The Left Party has reacted to the recent Berlin state election with a sharp shift to the right. While it is preparing to participate in an administration with the Social Democratic Party (SPD) and Greens in the capital, its representatives are beating the drum for a “red-red-green” government at federal level.
Most recently, it is the party’s federal parliamentary leader, Sahra Wagenknecht, who has made clear that the Left Party does not differ from the parties that imposed the Hartz IV welfare and labour “reforms” and have supported Germany’s increasing militarism. She is contributing to the anti-refugee hysteria, demanding more police officers, and supports the government’s aggressive foreign policy.
In an interview on Saturday with the conservative Frankfurter Allgemeine Zeitung (FAZ), Wagenknecht emulated the far-right Alternative for Germany (AfD) in their anti-refugee tirades. “Every mayor is saying that capacity [for refugees] has reached its limit, this has nothing to do with stirring up fear. …The problems cannot be solved by bringing more and more people to Germany, or by just enticing the better educated, who are then lacking in their own countries.”
Wagenknecht accused the federal government of “never making any arrangements to solve our urgent problems” in recent years. By this, she does not mean the social misery for which the Left Party is responsible from its previous period in office in the Berlin Senate or in East Germany, but “parallel worlds from which the state has increasingly withdrawn and where radical Islamists now seek to occupy the free spaces.”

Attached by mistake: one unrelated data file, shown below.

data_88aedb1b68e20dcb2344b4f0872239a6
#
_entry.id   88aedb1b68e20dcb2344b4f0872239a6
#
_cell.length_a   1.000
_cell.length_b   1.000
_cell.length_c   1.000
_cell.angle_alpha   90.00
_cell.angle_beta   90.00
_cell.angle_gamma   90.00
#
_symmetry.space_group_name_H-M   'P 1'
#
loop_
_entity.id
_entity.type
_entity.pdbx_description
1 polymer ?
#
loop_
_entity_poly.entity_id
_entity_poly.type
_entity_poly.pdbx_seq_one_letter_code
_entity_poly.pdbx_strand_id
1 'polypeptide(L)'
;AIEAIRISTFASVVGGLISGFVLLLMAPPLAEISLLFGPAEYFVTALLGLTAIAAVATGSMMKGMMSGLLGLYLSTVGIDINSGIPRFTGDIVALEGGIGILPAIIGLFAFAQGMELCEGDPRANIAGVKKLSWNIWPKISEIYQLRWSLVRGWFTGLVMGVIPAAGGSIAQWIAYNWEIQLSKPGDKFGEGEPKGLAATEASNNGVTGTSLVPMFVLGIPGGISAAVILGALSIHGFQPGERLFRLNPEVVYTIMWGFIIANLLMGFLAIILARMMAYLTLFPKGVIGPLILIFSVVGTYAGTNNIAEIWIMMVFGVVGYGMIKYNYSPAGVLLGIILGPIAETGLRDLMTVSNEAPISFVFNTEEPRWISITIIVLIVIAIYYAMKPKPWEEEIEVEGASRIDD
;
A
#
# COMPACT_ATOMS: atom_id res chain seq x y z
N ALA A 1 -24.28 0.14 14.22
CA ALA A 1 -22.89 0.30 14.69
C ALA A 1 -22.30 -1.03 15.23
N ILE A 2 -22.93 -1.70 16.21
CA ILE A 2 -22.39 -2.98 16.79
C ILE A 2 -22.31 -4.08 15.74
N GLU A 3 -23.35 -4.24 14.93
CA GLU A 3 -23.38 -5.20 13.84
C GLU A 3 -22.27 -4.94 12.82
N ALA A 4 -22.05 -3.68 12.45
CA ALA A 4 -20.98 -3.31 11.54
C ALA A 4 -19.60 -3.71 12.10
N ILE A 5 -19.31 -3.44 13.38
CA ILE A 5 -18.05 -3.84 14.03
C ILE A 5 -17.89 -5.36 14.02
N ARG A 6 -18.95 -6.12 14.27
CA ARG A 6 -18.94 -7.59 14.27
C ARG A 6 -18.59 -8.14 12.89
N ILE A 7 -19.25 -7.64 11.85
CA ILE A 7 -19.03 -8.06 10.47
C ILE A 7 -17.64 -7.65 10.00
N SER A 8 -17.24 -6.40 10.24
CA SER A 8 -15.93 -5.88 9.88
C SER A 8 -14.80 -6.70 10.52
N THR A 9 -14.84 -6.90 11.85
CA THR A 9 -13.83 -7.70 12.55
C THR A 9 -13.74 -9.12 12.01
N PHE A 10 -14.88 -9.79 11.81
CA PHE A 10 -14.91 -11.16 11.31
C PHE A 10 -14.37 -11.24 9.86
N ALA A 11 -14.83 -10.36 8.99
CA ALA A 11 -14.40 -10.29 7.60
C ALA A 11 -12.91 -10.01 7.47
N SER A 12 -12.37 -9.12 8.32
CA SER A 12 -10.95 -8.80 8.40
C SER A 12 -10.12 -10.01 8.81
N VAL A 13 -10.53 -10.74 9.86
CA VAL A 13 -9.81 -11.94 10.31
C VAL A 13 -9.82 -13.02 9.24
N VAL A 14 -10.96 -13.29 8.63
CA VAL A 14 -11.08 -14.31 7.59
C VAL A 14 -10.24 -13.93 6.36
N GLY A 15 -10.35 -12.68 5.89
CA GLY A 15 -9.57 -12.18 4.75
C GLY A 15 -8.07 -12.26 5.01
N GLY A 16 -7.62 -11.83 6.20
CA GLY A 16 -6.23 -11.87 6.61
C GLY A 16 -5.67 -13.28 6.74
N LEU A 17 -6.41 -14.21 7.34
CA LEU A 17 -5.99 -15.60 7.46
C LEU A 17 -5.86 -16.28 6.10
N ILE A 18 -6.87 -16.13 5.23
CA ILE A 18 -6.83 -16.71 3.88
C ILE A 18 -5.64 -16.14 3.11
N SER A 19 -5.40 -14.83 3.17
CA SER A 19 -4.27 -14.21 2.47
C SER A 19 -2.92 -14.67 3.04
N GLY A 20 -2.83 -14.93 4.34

Questioned by the FAZ, Wagenknecht said that the Left Party differs “fundamentally from the AfD and all the other parties.” Her comments, however, once again underline that the Left Party is indeed part of a right-wing front of all bourgeois parties, which extends from the AfD to the Left Party, and is increasingly hated by the population.
If the Left Party differs from “all other parties” then it is in the sense that it advocates more aggressively the construction of a police state. “We have always criticised the cutting of police jobs,” Wagenknecht proclaimed. Then she affirmed: “We are not the party of the weak state, but want a state that is well enough equipped to fulfil its tasks. This includes ensuring the security of its citizens.”
Wagenknecht’s plea for a powerful state goes hand in hand with her support for an aggressive German foreign policy. In another interview with the German weekly Die Zeit, she responded unequivocally to the question, “Can you imagine a red-red-green coalition agreement in which Bundeswehr [armed forces of Germany] missions abroad continue to be possible?” as follows: “According to the constitution, the Bundeswehr has one objective: That is defence. Germany is not being defended in Syria or Afghanistan. Therefore, we should talk about such missions in the coalition negotiations.”
Last Wednesday, in an interview with the RedaktionsNetzwerks Deutschland, Wagenknecht said she saw “movement” in the SPD’s foreign policy. Foreign Minister Frank-Walter Steinmeier had “expressed concern about the aggressive NATO policy towards Russia, and placed more importance on talks than military solutions,” as the pro-Left Party Neues Deutschland summarised Wagenknecht’s views.
Wagenknecht chose to express her support for the SPD foreign minister just as he was calling for the establishment of a no-fly zone over Syria when speaking in New York. “The situation today in Syria is on a knife edge,” said Steinmeier. “If the ceasefire is to have any chance whatsoever, the only way is to have a time-limited but complete ban of all military aircraft movements over Syria, at least for three, or even better, seven days.”